How do we hear our call, recognize it, and live it out when we are not able to see past challenges ahead of us?
Vicar Mollie Hamre
4th Sunday in Lent, Year A
Texts: 1 Samuel 16:1-13, Psalm 23, Ephesians 5:8-14, John 9:1-41
Beloved in Christ, grace and peace to you in the name of the Father, and of the + Son, and of the Holy Spirit. Amen.
The man’s “blindness” is not the headliner for the Gospel today.
It’s not an ailment that needs to be fixed or even the focus of the story. Blindness is not a condemnation, something that even Jesus notes in the Gospel. The focus is the way this man’s story grows into a proclamation. This man lives and recounts his story of gaining sight five times. And each time, his awareness and conviction grows stronger. In verse 11 we hear him say “the man called Jesus” and this description of Jesus grows. It turns to calling Jesus a prophet, to stating Jesus is a man from God, and ends with declaring Jesus as Lord. This man from the Gospel does what many of us seek out: hearing one’s call, recognizing it, and proclaiming it.
Hearing, seeing, and knowing Jesus is not something that is granted upon those who are chosen or just blessed enough. It is like anything else we do, when we compassionately seek and ask questions with open minds, God is there.
The first time the man born blind interacts with Jesus, he can not see Jesus.
He can only hear Jesus’ voice giving two small directions: go and wash. When the man returns, being able to see, Jesus is no longer there. Which leaves the man to describe his experience to those questioning around him where this person who helped him gain sight went. His reply is simple: I do not know. What he does know is that something has taken place and his life will never be the same. This man is someone who was looked down upon, who people accused of sinning, and yet, he is the one who teaches in the end. He is the one preaching that God listens and works through those we would least expect.
So, when we hear this Gospel, we hope to be the man born blind.
The person who hears Jesus’ voice and follows it amidst the confusion. But sometimes we don’t and instead are left with the sinking question: “Surely we are not blind, are we?” Our biggest fear. What if the one’s blind to God’s call is actually us? That we could be the ones not doing enough, ignoring the voices of those that are oppressed, and missing the call to love one another. It is a scary thought that weighs a guilty conscience on us in a world full of turmoil. If only we could fix every problem, every lie in the media, and sweep away the oppression that is happening in our world. And when we ask where Jesus, God with us is, sometimes the answer is: I do not know. And that as a starting point, for all of these daunting questions, is okay. We will sometimes be the blind and yet, we are told that Jesus comes to us to open our eyes.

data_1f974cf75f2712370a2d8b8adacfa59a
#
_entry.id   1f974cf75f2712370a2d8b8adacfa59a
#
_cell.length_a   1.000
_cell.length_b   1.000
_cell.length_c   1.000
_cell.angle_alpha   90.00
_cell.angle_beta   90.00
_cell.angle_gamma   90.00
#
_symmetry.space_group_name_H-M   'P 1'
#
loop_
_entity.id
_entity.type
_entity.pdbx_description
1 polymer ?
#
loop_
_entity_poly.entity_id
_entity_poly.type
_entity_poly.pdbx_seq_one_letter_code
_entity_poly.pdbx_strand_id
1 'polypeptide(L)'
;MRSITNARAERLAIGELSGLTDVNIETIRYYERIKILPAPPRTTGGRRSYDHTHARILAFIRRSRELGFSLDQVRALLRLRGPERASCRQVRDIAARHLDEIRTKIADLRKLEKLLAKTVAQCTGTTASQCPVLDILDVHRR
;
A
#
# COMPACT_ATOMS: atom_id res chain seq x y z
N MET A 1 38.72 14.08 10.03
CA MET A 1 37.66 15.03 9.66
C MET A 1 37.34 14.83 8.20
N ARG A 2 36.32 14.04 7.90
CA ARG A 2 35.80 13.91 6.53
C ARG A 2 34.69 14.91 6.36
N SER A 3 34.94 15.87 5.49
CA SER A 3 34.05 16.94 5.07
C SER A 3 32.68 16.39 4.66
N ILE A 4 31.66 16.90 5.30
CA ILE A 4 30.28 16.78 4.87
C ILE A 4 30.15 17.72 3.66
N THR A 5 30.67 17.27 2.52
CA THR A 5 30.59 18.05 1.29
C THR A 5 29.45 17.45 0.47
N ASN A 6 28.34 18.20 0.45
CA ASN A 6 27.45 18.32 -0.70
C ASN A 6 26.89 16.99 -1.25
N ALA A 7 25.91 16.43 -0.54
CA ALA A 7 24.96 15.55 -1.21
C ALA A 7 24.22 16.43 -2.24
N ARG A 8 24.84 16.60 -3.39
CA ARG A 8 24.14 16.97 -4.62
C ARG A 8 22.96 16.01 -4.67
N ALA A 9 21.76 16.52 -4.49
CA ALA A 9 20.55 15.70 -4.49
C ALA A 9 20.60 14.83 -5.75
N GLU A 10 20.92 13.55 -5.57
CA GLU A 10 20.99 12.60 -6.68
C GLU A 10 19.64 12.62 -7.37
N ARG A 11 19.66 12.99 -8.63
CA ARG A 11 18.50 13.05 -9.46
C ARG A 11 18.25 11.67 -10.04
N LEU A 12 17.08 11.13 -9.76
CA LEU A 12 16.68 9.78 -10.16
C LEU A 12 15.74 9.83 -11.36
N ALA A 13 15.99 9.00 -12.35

Notice the places our community is already doing this:
This past month of February 109 families with 163 babies total were assisted with receiving diapers through the diaper packing and delivery program. Partnerships with Align Minneapolis provided rental assistance for families that are at risk of being without homes. And we hear prayers each week for our global and neighborhood partners addressing food insecurity, mental health services, and relief to those around the world. There are many more ways our community impacts those around us that I have not mentioned, and these are wonderful ways God calls to this community. Do not ignore the power of that call.
With all of these extraordinary things, we know there are places for growth too.
In this past month alone, 72 people came through our doors seeking help. 13 families were added to the waiting list for diaper deliveries. People in our community here are without homes and affordable housing is hard to find. Our shelters are overwhelmed. Our community knows families seeking out safety and being faced with immigration policies are difficult to navigate. It’s a lot.
So where do we start?
It makes me think about learning a new language. If I have never spoken a language before, I will not recognize it at first. I will not know how to speak it. But if I talk to those who speak the language. If I seek out understanding and lessons. If I seek out times of growth to be immersed in the language. If I try speaking the language and see how it feels coming from my own mouth, I will learn a new language. It takes time and persistence. These are all aspects of a long-term commitment to immersing oneself in the call that our Triune God has to each of us. By listening to one another. Holding one another’s burdens, vulnerabilities, and listening to each other stories of loss, questions, and worries. By looking to our community and listening to where the Spirit calls us.
These words and this work are not a light load.
And not one that rests on a single individual’s shoulders either. Discerning where the Triune God calls us as individuals and as a community, all at once, working together. It asks that we recognize and seek Christ in one another. It asks that we listen to the ways God is calling us to love our neighbors, locally and globally. If we are to hear God’s call, in our community and life together, we must begin at listening for the voice of Jesus. To the voices of one another and our neighbors outside these walls. To trust that even if we are walking into challenges blind, that Jesus, God with us, meets us along the way.
In the name of the Father, and of the ☩ Son, and of the Holy Spirit. Amen.